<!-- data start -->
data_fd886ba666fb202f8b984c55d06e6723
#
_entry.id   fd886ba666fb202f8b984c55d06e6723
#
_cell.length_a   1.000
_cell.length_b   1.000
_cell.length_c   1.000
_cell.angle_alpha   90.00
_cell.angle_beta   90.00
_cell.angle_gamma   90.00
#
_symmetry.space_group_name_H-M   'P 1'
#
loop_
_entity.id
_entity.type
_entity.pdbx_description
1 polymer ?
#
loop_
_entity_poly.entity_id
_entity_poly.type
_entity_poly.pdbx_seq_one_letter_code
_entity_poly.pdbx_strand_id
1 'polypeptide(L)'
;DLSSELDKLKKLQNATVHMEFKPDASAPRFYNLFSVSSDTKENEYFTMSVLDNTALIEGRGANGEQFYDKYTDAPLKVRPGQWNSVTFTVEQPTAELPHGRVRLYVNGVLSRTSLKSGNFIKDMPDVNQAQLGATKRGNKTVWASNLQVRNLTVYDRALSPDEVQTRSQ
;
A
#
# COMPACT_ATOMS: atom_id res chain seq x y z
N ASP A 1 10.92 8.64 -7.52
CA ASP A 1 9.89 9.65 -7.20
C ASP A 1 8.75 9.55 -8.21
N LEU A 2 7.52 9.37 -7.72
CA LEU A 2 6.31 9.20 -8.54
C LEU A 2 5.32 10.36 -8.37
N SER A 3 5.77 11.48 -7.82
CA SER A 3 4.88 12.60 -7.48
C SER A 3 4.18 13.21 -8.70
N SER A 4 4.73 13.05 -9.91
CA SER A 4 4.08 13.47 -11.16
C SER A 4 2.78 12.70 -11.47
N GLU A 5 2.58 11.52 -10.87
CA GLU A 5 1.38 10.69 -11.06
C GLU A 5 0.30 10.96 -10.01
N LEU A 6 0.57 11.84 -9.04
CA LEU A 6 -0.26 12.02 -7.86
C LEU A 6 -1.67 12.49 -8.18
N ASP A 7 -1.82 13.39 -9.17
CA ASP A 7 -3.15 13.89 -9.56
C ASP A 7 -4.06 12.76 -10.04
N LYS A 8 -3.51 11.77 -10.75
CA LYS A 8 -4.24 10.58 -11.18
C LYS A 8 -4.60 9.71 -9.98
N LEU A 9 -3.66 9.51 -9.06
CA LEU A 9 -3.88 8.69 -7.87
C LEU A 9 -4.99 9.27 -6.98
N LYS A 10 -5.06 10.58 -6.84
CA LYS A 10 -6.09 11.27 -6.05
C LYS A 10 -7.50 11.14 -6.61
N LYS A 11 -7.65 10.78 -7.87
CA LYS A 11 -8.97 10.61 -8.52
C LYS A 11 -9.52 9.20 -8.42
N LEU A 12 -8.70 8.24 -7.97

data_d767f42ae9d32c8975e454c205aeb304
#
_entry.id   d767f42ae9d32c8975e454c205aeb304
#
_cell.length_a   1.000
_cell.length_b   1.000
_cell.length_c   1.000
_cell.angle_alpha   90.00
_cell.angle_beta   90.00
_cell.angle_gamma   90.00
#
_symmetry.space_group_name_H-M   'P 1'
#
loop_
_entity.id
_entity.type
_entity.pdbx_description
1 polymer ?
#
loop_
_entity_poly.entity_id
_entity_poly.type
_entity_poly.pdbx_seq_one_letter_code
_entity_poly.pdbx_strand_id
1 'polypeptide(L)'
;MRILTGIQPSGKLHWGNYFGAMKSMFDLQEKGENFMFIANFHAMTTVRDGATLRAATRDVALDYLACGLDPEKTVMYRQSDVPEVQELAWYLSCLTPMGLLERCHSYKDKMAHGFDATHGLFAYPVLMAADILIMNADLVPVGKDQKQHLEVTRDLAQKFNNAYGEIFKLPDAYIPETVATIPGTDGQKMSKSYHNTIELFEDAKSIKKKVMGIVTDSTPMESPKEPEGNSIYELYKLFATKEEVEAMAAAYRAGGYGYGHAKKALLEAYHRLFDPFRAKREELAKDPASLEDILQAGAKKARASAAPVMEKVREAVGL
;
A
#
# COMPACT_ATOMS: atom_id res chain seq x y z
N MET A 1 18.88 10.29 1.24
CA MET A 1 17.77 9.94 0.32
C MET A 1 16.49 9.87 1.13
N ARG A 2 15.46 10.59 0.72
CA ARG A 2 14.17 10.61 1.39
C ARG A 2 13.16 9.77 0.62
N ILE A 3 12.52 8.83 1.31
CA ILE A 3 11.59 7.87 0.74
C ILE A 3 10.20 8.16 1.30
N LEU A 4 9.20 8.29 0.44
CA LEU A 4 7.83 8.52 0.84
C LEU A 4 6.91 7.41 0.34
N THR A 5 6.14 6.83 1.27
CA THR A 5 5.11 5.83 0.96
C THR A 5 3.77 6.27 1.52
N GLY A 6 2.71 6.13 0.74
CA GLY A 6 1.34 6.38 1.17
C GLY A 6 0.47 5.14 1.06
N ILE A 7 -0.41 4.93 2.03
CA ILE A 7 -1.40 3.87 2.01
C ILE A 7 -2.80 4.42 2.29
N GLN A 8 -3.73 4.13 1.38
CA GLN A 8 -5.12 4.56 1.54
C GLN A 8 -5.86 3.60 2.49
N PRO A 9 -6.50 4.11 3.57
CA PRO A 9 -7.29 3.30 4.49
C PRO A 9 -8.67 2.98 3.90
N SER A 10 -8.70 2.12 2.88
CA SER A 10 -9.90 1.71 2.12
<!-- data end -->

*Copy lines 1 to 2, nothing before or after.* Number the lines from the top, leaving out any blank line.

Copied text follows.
data_fd886ba666fb202f8b984c55d06e6723
#